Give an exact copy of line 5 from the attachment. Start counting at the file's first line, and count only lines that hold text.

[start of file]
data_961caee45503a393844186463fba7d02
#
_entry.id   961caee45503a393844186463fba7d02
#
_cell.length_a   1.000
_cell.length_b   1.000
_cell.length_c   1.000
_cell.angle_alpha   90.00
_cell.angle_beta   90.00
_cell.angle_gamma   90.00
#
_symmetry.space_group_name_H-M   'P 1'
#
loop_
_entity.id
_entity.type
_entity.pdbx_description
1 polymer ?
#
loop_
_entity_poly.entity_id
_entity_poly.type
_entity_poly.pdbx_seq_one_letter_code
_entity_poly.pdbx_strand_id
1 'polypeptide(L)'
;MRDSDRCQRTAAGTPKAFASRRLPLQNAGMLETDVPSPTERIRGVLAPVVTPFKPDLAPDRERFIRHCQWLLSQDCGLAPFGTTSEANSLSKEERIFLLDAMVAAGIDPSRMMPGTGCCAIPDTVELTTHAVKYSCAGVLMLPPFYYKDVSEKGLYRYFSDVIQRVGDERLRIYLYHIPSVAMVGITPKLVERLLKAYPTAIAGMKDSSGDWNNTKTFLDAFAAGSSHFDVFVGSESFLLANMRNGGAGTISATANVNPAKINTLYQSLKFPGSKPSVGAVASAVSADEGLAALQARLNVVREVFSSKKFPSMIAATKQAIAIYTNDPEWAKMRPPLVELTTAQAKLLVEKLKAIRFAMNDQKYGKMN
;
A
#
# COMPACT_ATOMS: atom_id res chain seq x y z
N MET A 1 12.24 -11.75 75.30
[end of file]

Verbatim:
_cell.length_a   1.000